JW: Is there anyone within the Palestinian administration with whom you are communicating?

AO: No. But peace will come. We need to get rid of this syndrome I call solutionism. There is nothing we can do now to achieve peace but there is a long-term solution. I try to understand the roots of the conflict. What motivates terror? What motivates fighting Israel? It os the belief and hope that we will get out. That they will have the whole area for themselves. They think that we are like the British before us and like the Ottomans before them and that we will just leave. Little do they know how rooted we are in the land of Israel. or maybe they of know and are trying to hide it. I am not religious but treating the bible as a source of history, 80% of the locations quoted in it are in Judea and Samaria. This is the cradle of our existence.

JW: How do you see your generation approaching the peace process?

AO: The only solution is unrooting their wish to see us move out, How do you do that? Not by withdrawing from the territories. On the contrary. This would fuel terror.  Before 1993 and the Oslo Accords, there was not a single suicide bomber in Israel. In 2005 we quit the Gaza strip and some thought they would be schools and hotels and develop the area. Gaza should have been the Singapore of the Middle East. Instead we got tunnels and rockets. How are we expected to believe to would be any different in the future if were to repeat the process?  A two state solution would not be the solution. It would build terror. My solution? We must stay in our borders. We must keep it and the world must know that we are going to keep it. I may not see peace in my life…it could take 400 years. It may sound like a grim vision. But it’s not. Look what we did in 68 years. We have managed to become something extraordinary in the history of mankind. We have become a startup nation, we shine in agriculture we have per capita more Nobel Prize winners than any other nation. We have a lot to be proud of.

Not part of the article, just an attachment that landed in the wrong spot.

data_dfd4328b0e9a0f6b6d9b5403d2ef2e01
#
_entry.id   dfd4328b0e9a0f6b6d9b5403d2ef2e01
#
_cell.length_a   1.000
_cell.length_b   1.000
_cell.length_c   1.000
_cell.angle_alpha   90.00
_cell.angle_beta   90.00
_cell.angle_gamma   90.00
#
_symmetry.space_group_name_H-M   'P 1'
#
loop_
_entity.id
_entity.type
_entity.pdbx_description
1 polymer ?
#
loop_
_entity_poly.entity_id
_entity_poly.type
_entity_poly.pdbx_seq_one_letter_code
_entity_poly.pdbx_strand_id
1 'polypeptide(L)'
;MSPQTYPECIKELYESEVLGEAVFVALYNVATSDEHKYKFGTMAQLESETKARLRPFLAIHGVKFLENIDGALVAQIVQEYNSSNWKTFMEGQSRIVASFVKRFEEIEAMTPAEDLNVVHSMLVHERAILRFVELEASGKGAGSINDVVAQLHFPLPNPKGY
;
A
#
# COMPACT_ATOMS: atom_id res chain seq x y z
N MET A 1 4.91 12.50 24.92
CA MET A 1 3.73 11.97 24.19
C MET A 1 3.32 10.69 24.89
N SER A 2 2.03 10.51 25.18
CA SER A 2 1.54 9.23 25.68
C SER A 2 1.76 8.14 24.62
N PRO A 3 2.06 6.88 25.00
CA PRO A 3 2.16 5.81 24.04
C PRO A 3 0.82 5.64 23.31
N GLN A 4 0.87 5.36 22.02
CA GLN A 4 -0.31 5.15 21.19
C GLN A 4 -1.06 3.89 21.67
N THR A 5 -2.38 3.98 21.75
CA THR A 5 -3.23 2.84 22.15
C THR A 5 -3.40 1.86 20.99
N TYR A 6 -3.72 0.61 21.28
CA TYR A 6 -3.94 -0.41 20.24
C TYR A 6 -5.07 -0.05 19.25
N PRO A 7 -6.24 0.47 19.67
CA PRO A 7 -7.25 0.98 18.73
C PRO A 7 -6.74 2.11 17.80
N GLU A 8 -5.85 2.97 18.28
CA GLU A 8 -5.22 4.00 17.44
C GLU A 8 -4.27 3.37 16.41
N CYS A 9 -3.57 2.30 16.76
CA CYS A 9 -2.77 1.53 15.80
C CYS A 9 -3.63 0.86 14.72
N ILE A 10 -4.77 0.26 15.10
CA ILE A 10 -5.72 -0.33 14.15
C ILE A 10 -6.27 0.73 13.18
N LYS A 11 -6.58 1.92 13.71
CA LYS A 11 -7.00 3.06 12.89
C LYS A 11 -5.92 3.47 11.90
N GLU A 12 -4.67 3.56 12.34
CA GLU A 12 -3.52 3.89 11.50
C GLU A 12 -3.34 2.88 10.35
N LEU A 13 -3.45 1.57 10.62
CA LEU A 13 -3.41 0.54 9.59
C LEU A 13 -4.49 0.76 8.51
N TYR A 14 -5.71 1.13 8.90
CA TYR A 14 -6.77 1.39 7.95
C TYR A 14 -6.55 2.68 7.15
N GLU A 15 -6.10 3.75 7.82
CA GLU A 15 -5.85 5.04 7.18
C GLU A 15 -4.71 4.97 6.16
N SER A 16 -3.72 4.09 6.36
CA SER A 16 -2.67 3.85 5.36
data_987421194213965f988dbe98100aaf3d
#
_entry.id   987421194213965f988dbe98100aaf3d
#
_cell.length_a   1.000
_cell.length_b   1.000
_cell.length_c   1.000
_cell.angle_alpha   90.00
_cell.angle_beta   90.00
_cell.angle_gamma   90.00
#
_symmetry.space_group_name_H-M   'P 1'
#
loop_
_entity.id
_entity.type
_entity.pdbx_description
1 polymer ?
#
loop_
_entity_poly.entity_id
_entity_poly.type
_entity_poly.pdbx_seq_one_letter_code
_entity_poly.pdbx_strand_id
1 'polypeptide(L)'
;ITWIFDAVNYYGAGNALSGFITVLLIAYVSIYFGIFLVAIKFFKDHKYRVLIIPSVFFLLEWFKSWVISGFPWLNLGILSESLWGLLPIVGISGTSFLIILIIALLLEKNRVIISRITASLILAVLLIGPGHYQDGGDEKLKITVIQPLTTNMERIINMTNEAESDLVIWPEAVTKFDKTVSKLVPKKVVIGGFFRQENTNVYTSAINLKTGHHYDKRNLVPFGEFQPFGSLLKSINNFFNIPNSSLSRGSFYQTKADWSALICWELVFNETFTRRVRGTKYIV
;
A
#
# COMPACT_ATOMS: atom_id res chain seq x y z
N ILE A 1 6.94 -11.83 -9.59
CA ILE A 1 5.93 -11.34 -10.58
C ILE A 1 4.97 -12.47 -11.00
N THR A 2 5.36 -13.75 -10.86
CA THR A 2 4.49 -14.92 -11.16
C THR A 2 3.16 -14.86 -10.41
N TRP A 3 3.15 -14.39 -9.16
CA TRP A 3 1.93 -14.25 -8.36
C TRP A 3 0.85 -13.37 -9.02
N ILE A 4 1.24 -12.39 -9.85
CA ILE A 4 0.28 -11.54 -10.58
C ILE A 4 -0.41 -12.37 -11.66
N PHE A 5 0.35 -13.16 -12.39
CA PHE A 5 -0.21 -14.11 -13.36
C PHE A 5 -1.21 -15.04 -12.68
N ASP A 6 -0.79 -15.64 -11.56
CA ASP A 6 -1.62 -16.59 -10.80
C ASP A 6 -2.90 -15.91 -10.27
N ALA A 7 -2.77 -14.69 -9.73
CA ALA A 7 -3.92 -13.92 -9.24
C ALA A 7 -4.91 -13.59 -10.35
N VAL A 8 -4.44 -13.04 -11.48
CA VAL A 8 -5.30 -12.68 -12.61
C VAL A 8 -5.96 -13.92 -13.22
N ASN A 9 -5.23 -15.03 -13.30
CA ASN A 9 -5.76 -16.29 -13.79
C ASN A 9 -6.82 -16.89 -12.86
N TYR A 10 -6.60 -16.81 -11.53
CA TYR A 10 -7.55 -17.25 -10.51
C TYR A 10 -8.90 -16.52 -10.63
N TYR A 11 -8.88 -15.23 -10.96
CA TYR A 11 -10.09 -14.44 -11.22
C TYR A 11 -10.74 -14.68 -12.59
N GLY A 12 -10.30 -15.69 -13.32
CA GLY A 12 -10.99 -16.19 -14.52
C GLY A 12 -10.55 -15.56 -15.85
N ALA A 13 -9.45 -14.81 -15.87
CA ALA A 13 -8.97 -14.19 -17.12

Amir Ohana, who also supports the right for Jews to pray on the Temple Mount [Ohana is not religious], says that the common link in his political agenda is…freedom. Being gay, use of marijuana and carrying a handgun. Three of freedom’s components in the MK’s eyes.

Ohana and his partner, Alon Hadad, have a son and a daughter together. Their children were born with a surrogate mother in the US.

Comments

One Response to “Meet Amir Ohana”
  1. David Singer says:

    Mr Ohana asks this question:

    “The PLO was established in 1964. There was not a single Jew, a single Israeli soldier in Judea and Samaria in 1964. It only happened after 1967. So what did they want to liberate Palestine from in 1964? ”

    It certainly was not Judea and Samaria (the West Bank ) and Gaza – as article 24 of the PLO National Charter declared:

    “This Organization does not exercise any regional sovereignty over the West Bank in the Hashemite Kingdom of Jordan, on the Gaza Strip or the Himmah Area. ”

    Four years later this promise was erased from the Charter – and the world is now demanding that regional sovereignty of these areas be vested in the PLO.

    Seems Mr Ohana – like the rest of the world – have conveniently overlooked the abandonment of any claim to these areas by the PLO and their unilateral attempt to subsequently create claims to an area they had already given up.

    Might I respectfully suggest Mr Ohana spend more time studying up on existential issues such as this one so he won’t ask the same question again.

    Rather he needs to go on the offensive and draw this matter to world attention every time he does an interview such as he did with J-Wire.